So, I sat in on a (fantastic) panel about the Freddie Gray case in Baltimore the other day at the NABJ convention. Naturally, Korryn Gaines came up (briefly) in the discussion. One panelist offered an important point I haven't seen mentioned widely: Gaines suffered from severe lead poisoning.
I'm kind of familiar with the issue (I used to edit a news & opinion site that spent a lot of time talking about the crisis in Baltimore and the evil companies that are exploiting the people damaged by it). Point? Lead poisoning is real. It irreversibly causes severe brain damage, extreme behavioral disorders and severely lowers IQ. This isn't guess-work—it's backed up by years of study and research.
From The Guardian, August 5, 2016:
"The negative cognitive effects of lead have been widely documented, especially for children under six years old. A 2002 University of Pittsburgh study looked at the lead levels in 146 youths convicted in juvenile court against a control group of 146 youths without a criminal record and found “that the delinquent youths had significantly higher mean concentrations of lead”.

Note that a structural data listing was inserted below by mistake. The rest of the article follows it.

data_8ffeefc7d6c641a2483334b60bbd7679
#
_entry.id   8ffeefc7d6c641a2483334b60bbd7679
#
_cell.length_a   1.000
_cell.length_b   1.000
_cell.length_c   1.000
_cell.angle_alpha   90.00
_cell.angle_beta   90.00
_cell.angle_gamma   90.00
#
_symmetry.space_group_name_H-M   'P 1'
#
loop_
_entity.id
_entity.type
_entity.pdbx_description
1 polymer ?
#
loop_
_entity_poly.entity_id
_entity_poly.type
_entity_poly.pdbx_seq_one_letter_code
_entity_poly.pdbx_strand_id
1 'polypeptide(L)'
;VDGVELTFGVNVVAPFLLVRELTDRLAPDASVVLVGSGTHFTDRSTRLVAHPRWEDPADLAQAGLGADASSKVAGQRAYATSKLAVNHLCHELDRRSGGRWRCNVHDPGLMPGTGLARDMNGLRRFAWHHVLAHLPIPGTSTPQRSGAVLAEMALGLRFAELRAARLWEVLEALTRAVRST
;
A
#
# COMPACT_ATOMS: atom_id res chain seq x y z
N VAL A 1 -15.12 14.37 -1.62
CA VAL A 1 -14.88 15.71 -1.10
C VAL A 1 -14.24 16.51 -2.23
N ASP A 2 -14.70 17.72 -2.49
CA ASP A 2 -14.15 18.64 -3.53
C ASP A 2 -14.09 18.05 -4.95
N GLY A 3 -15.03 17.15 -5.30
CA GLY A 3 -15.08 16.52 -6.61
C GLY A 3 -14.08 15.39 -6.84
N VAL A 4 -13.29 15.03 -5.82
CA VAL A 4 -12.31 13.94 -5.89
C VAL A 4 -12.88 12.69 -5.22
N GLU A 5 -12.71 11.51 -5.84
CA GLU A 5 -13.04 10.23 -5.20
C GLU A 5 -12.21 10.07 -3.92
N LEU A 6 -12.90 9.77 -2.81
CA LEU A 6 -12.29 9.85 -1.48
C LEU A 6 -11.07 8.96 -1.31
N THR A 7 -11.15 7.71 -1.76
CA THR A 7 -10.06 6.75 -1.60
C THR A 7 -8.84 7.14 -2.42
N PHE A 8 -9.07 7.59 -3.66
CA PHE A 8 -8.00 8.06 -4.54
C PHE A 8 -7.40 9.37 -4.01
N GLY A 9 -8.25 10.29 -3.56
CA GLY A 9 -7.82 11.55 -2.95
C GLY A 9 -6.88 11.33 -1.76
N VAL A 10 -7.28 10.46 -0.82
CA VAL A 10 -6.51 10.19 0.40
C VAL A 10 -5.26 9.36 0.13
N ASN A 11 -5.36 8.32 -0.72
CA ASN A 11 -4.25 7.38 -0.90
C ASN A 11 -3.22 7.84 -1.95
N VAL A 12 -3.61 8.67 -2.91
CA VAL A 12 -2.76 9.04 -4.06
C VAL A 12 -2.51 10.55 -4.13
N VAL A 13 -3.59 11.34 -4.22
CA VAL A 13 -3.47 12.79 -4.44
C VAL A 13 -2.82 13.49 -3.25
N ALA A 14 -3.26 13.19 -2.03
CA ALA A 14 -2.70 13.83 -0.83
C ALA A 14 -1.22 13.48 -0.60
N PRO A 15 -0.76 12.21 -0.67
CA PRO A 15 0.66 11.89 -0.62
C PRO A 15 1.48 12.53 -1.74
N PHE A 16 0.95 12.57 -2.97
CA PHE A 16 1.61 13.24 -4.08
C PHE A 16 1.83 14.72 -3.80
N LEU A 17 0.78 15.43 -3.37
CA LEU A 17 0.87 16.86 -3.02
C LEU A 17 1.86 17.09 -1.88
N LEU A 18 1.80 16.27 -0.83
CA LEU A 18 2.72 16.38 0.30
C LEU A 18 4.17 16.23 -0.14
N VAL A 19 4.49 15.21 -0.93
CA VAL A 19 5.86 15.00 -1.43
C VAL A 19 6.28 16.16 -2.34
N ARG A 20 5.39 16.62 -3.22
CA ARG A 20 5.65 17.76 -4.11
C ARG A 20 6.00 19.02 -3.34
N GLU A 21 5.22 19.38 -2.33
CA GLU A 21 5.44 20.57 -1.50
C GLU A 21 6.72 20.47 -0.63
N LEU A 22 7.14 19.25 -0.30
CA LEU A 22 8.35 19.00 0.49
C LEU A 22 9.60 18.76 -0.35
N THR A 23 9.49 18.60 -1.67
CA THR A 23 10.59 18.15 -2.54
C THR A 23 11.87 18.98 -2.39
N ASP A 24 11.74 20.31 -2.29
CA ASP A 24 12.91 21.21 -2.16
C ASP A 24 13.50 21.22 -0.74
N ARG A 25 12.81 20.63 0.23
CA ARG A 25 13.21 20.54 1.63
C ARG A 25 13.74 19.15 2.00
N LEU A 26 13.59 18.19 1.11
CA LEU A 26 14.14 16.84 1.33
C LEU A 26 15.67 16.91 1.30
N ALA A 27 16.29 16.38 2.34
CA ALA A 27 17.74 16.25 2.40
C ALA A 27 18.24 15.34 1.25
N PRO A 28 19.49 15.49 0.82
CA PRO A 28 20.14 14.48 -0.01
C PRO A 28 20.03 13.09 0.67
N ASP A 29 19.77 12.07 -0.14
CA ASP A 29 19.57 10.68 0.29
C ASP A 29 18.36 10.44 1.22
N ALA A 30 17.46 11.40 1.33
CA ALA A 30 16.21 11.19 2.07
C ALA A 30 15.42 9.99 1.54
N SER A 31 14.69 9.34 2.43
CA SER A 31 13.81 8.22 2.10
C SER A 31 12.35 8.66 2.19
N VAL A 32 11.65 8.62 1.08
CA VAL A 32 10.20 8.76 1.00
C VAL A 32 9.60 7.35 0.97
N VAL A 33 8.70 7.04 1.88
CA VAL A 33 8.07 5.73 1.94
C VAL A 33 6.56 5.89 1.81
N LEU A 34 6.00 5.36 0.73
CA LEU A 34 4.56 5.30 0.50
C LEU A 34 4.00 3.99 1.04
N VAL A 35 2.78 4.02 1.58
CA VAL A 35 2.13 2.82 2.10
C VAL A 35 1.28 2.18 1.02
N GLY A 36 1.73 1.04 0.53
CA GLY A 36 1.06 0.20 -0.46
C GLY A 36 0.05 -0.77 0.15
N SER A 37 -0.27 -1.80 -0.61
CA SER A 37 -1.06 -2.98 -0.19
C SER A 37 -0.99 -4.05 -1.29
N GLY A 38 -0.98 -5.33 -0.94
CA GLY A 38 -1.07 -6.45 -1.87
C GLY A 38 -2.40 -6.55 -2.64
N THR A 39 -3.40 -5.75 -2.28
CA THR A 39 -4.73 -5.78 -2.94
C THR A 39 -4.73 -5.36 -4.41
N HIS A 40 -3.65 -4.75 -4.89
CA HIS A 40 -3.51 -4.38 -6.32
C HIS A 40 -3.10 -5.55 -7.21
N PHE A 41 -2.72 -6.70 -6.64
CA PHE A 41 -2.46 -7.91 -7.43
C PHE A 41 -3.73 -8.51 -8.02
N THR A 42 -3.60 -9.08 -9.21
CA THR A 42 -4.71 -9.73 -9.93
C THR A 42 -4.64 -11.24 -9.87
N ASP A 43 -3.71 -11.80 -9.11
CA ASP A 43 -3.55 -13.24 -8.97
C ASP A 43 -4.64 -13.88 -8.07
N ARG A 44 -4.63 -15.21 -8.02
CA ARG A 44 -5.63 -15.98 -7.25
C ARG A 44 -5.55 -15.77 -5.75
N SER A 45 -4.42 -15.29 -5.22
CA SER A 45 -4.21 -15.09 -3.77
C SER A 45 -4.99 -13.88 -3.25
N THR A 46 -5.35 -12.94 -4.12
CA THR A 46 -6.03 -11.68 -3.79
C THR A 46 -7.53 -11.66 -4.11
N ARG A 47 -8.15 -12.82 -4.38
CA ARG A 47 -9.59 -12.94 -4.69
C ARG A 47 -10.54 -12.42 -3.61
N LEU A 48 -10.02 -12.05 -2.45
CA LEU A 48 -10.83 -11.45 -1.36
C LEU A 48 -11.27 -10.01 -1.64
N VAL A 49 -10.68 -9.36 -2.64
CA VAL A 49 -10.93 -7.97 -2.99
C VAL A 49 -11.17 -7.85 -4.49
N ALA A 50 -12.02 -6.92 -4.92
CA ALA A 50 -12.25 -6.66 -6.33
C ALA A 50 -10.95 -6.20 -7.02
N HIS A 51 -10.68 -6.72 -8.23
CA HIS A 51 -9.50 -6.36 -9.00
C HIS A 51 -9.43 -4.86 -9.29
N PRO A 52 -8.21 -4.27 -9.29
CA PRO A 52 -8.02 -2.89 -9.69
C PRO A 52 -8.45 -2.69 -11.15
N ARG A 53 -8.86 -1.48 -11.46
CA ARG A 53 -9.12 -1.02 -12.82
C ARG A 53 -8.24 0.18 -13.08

“Lead interrupts the stress reaction and so it distorts the way people view threats and so I think that’s absolutely germane to both Freddie Gray and Korryn Gaines,” said Lawrence Brown, a professor of public health at Morgan State University. “If [lead poisoning] is in fact disturbing and exaggerating the threat then you can understand why Freddie Gray is running and why Korryn Gaines has a shotgun when the police are knocking on her door.”
To make matters even worse, last year, it was reported (though not nearly enough outlets picked up the story and continued to follow it the way they should have) that there are companies blatantly robbing the victims of lead poisoning, whose brain function and cognitive reasoning is already severely impaired due to the poisoning.
From The Washington Post, August 27, 2015
"State lawmakers need to enact true protections, and those who have been complicit in exploiting these vulnerable people, including judges who have enabled opportunistic businesses, should be held accountable. The disgraceful practices of companies that purchase the rights to court-awarded settlements paid out monthly to lead paint victims were detailed in a searing exposé by The Post’s Terrence McCoy. Baltimore, with long-standing problems of decaying and dangerous housing, has been a primary hunting ground. Those victimized are poor people, many of whom suffered severe cognitive brain damage as the result of childhood exposure to lead paint.
The Post’s investigation detailed how these people have been preyed upon by companies that purchase the rights to their structured settlements for a bare fraction of their value. Among the cases cited was a victim who sold nearly $327,000 worth of payments, which had a present-day value of $179,000, for less than $16,200 — about 9 cents on the dollar."
If you want to read more detail about lead poisoning and predatory companies, check out this article by the Post. If it doesn't infuriate you, there's a good chance you aren't human.